In exactly three minutes Mr. Yao Wenyuan, of the eminent legal firm of Yao and Lee, would have his punctual hand on the doorbell of the Taylor Wimpey flat in Golden Lane. It was a comfort to reflect that Yao was so punctual—the suspense was beginning to make his host nervous. And the sound of the doorbell would be the beginning of the end—after that there’d be no going back, by Chairman Mao—no going back!
Tag: Taylor Wimpey
Not a window was broken/ And the paint wasn’t peeling,/No balcony sagged -/And yet there was the feeling/ Once past reception/And out of the hall/These were the homes of/No one at all/ No one who breathed/Nor laughed, nor ate/Nor said “I love,”/Nor said “I hate.”/Yes something walked/Along the stair/Something that was/And wasn’t there./And that is why keys/Wait at reception/For apartment owners/Who’ll never collect them/For something walks/Along the stair –/Something that is/And isn’t there.
It is the strangest yellow our wallpaper! It makes me think of all the yellow things I ever saw—not beautiful ones like buttercups, but old foul, bad yellow things. But there is something else about that paper—the smell! I noticed it the moment we came into the flat. Now we have had a week of fog and rain, and whether the windows are open or not, the smell is here. It creeps all over Taylor Wimpey’s luxury ghost home development The Denizen. I find lying in wait for me on the stairs and in the lift. It gets into my hair.
There are things in our wallpaper that nobody knows but me, or ever will. Behind that outside pattern the dim shapes get clearer every day. It is always the same shape, only very numerous. And it is like a woman stooping down and creeping about behind that pattern. I don’t like it a bit. I wonder—I begin to think—I wish Chang would take me away from The Denizen! We could go home or just go somewhere else in London, I’d be happy to be anywhere that isn’t a Taylor Wimpey luxury investment apartment. The Denizen is ninety percent empty but it isn't soulless, it is creepy!
An empty new build, a property investment. I would say a haunted house and reach the height of romantic felicity—but that would be asking too much of fate! It is The Denizen, a block of 99 empty flats on Golden Lane erected by Taylor Wimpey in the face of fierce opposition from local residents, people whose homes and local park it overshadows. Still I will proudly declare that there is something queer about it. Else, why should it be let so cheaply? And why have so few people living in it? Chang laughs at me, of course, but one expects that in marriage. Chang is practical in the extreme. He has no patience with faith, an intense horror of superstition, and he scoffs openly at any talk of things not to be felt and seen and put down in figures.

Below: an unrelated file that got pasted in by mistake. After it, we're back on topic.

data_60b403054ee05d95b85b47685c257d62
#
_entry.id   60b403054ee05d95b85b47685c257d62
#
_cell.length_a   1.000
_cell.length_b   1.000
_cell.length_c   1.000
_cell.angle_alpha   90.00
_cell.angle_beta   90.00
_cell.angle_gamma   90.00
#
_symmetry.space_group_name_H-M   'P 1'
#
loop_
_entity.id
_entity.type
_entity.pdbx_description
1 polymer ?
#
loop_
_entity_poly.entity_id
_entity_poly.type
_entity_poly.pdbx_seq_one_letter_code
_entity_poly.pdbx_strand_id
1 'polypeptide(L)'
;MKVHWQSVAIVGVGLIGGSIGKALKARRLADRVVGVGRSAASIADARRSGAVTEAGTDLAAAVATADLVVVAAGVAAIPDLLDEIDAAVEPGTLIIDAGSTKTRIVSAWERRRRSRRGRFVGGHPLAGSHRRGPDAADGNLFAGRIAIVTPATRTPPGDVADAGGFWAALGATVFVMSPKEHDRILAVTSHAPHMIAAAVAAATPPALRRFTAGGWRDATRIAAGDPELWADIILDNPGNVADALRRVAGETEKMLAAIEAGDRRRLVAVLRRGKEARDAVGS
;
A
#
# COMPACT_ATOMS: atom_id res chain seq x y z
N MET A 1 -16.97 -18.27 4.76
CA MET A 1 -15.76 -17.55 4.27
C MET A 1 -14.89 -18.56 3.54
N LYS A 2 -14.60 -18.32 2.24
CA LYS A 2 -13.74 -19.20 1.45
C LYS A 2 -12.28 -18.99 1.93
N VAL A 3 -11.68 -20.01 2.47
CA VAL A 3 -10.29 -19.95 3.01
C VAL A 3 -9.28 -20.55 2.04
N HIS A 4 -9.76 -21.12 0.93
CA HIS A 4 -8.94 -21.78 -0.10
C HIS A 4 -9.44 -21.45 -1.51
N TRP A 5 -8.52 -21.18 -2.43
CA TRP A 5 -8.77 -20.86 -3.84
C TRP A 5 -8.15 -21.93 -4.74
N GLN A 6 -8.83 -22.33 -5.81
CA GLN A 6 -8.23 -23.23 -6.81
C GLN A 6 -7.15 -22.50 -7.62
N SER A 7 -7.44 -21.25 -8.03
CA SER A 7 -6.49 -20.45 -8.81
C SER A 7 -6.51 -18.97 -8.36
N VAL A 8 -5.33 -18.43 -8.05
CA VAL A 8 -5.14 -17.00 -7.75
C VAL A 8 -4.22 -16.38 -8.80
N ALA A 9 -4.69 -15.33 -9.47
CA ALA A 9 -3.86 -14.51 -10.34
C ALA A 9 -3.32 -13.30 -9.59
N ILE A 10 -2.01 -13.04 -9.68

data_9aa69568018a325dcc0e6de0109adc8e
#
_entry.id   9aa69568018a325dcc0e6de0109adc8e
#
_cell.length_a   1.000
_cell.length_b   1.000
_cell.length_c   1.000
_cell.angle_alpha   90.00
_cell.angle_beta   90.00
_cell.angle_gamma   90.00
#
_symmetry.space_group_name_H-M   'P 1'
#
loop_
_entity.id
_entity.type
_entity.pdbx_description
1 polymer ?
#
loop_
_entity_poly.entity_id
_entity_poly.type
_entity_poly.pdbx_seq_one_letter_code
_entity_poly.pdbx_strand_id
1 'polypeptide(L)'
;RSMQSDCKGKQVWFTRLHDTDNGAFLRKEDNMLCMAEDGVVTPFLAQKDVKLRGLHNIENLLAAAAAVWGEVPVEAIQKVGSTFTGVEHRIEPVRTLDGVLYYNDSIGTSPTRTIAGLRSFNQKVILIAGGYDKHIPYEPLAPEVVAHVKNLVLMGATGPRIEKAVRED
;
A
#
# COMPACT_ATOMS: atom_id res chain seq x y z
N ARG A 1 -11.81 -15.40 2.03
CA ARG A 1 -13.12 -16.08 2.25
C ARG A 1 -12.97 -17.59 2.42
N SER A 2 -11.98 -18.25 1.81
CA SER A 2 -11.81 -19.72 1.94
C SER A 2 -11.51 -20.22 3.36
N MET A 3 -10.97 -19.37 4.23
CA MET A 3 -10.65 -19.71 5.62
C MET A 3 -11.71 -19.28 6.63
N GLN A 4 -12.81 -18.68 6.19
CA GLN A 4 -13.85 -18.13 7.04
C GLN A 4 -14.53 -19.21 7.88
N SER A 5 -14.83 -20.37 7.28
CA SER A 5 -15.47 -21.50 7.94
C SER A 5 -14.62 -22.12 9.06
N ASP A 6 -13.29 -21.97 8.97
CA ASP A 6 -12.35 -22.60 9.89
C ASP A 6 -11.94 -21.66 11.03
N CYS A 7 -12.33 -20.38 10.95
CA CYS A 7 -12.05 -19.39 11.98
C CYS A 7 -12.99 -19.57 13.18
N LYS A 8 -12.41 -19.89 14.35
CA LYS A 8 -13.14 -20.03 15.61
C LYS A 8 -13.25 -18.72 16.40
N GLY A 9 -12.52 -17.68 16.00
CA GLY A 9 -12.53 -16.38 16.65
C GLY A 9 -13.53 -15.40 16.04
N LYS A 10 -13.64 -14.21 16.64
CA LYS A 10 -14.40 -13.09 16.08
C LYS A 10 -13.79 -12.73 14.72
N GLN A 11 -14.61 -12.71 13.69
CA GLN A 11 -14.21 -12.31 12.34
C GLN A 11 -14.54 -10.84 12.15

Some will remember that inexplicable affair in Bunhill Fields eight weeks ago, where permission for a burial was obtained by a businessman whose wife had committed suicide. Getting approval had cost a fortune. On each occasion the coffin was found in the course of a few days again protruding from the ground. After the third attempt, in order that the thing should not be talked about, the body was buried elsewhere in unconsecrated ground. Where it was secretly buried was just inside the iron gate of Fortune Street Park. This was the body of the woman who had committed suicide in the ground floor apartment I’d been given in The Denizen. Her name was Julia Li.
“I think you’ll be comfortable. It’s only a one bed apartment, we have six dwellings in Taylor Wimpey's The Denizen but if we put you in one of our bigger flats you’d be sharing it with others. Most of the year they're all left empty but when we visit London we like to have a lot friends with us. Originally we only had five flats here but we were able to buy the sixth one cheaply and fully furnished after a woman committed suicide in it. Would you like to go and see it now? By Yanluo, I believe that you are right, and that we are going to have a thunderstorm. How dark it has become.”